The Rolls-Royce Merlin liquid-cooled V-12 piston aero engine is considered an icon of British engineering with a worldwide recognition. It was one of the most successful aircraft engines of the Second World War period and its incremental development ran hand in hand with that of the legendary Supermarine Spitfire to which it was fitted from the very beginning. From its genesis in the 740hp PV-12 engine that was first flown in 1935, the Merlin went through rapid development during the war years until in its ultimate version, the Merlin 130 series designed specifically for the de Havilland Hornet, it produced over 2,600hp.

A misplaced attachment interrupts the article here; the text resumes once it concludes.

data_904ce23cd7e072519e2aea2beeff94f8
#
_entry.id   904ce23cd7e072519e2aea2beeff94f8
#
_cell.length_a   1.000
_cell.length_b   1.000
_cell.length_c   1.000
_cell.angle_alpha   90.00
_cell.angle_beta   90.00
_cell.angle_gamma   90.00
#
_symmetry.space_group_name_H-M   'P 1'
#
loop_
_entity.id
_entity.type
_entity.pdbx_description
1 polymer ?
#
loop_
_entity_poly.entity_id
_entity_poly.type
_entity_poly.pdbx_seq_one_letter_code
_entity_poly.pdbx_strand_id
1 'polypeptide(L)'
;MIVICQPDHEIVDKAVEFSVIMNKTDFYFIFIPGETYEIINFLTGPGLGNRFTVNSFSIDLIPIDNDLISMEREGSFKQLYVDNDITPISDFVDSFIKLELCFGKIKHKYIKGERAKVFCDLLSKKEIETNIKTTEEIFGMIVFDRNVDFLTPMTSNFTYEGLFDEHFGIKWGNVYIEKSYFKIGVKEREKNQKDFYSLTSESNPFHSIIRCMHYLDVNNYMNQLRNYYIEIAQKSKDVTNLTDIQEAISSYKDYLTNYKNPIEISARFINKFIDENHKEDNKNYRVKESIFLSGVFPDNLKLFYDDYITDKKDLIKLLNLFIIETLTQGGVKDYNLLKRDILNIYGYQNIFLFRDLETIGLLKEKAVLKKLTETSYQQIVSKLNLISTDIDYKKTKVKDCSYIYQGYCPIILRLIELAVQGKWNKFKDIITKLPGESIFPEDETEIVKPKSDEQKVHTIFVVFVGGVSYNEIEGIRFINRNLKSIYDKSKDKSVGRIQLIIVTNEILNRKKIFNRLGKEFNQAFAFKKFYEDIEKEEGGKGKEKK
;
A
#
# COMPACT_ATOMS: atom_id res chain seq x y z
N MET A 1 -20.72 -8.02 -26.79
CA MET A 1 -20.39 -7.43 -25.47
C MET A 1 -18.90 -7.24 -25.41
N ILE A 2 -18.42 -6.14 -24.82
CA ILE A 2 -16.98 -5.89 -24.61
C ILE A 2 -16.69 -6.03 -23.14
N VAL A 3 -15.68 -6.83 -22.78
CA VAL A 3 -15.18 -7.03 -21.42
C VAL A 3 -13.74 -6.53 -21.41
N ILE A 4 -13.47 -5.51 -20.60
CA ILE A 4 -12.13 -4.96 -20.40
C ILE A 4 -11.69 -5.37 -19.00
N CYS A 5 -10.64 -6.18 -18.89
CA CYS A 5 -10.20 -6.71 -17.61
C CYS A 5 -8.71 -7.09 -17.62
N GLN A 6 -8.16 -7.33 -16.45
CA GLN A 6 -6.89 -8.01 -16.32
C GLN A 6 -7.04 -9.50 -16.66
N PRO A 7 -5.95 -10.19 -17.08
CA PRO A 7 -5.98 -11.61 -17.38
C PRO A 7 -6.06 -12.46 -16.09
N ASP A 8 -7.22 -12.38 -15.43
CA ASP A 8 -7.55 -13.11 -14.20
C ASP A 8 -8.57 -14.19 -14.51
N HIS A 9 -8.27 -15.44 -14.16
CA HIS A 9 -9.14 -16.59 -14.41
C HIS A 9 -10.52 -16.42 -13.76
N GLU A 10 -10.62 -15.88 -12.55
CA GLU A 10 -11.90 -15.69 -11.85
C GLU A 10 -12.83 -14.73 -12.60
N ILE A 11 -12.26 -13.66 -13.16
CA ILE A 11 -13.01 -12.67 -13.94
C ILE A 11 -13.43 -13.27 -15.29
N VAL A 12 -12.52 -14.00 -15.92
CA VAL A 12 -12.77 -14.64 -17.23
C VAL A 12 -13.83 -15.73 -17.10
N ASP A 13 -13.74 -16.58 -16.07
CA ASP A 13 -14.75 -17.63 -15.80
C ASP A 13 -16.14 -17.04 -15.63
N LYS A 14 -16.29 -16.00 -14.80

Merlin engines powered many more of the best-known Allied combat aircraft of the war including the Hawker Hurricane, Boulton Paul Defiant, P-51 Mustang, Avro Lancaster, Handley Page Halifax, and the de Havilland Mosquito.
Many variants of Merlin were built by Rolls-Royce at their factories in Derby, Crewe and Glasgow, as well as by Ford of Britain at their Trafford Park factory near Manchester. The Packard V-1650 was a license-built version of the Merlin made in the United States. When Merlin production finally ceased in 1950, almost 150,000 engines had been delivered.
About the Author
Ian Craighead is Head of Corporate Heritage at Rolls-Royce and the Chief Executive of the Rolls-Royce Heritage Trust.